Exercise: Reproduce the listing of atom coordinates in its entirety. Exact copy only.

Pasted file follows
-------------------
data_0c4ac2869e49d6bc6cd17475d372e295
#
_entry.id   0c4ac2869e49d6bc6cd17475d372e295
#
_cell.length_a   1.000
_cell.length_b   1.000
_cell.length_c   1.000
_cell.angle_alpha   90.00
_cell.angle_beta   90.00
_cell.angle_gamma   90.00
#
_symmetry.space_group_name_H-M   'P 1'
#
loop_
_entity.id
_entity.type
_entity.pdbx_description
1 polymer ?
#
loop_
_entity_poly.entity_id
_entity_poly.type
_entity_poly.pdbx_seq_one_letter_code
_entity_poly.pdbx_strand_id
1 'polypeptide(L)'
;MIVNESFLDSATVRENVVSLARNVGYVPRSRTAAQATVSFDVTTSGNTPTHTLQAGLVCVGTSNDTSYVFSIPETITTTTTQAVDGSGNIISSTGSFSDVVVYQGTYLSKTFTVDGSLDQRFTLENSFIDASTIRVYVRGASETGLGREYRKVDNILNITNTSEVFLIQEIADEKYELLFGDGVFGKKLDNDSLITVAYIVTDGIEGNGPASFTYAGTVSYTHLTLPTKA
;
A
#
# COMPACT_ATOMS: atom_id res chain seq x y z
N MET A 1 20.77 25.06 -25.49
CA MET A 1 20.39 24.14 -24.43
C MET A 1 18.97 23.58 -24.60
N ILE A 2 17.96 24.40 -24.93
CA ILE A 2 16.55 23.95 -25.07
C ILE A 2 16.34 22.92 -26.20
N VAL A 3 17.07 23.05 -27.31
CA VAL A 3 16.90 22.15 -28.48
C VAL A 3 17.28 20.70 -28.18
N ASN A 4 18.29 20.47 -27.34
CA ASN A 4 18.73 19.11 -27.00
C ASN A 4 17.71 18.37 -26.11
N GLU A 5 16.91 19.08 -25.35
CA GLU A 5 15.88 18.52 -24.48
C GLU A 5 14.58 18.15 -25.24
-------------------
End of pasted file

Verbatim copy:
data_0c4ac2869e49d6bc6cd17475d372e295
#
_entry.id   0c4ac2869e49d6bc6cd17475d372e295
#
_cell.length_a   1.000
_cell.length_b   1.000
_cell.length_c   1.000
_cell.angle_alpha   90.00
_cell.angle_beta   90.00
_cell.angle_gamma   90.00
#
_symmetry.space_group_name_H-M   'P 1'
#
loop_
_entity.id
_entity.type
_entity.pdbx_description
1 polymer ?
#
loop_
_entity_poly.entity_id
_entity_poly.type
_entity_poly.pdbx_seq_one_letter_code
_entity_poly.pdbx_strand_id
1 'polypeptide(L)'
;MIVNESFLDSATVRENVVSLARNVGYVPRSRTAAQATVSFDVTTSGNTPTHTLQAGLVCVGTSNDTSYVFSIPETITTTTTQAVDGSGNIISSTGSFSDVVVYQGTYLSKTFTVDGSLDQRFTLENSFIDASTIRVYVRGASETGLGREYRKVDNILNITNTSEVFLIQEIADEKYELLFGDGVFGKKLDNDSLITVAYIVTDGIEGNGPASFTYAGTVSYTHLTLPTKA
;
A
#
# COMPACT_ATOMS: atom_id res chain seq x y z
N MET A 1 20.77 25.06 -25.49
CA MET A 1 20.39 24.14 -24.43
C MET A 1 18.97 23.58 -24.60
N ILE A 2 17.96 24.40 -24.93
CA ILE A 2 16.55 23.95 -25.07
C ILE A 2 16.34 22.92 -26.20
N VAL A 3 17.07 23.05 -27.31
CA VAL A 3 16.90 22.15 -28.48
C VAL A 3 17.28 20.70 -28.18
N ASN A 4 18.29 20.47 -27.34
CA ASN A 4 18.73 19.11 -27.00
C ASN A 4 17.71 18.37 -26.11
N GLU A 5 16.91 19.08 -25.35
CA GLU A 5 15.88 18.52 -24.48
C GLU A 5 14.58 18.15 -25.24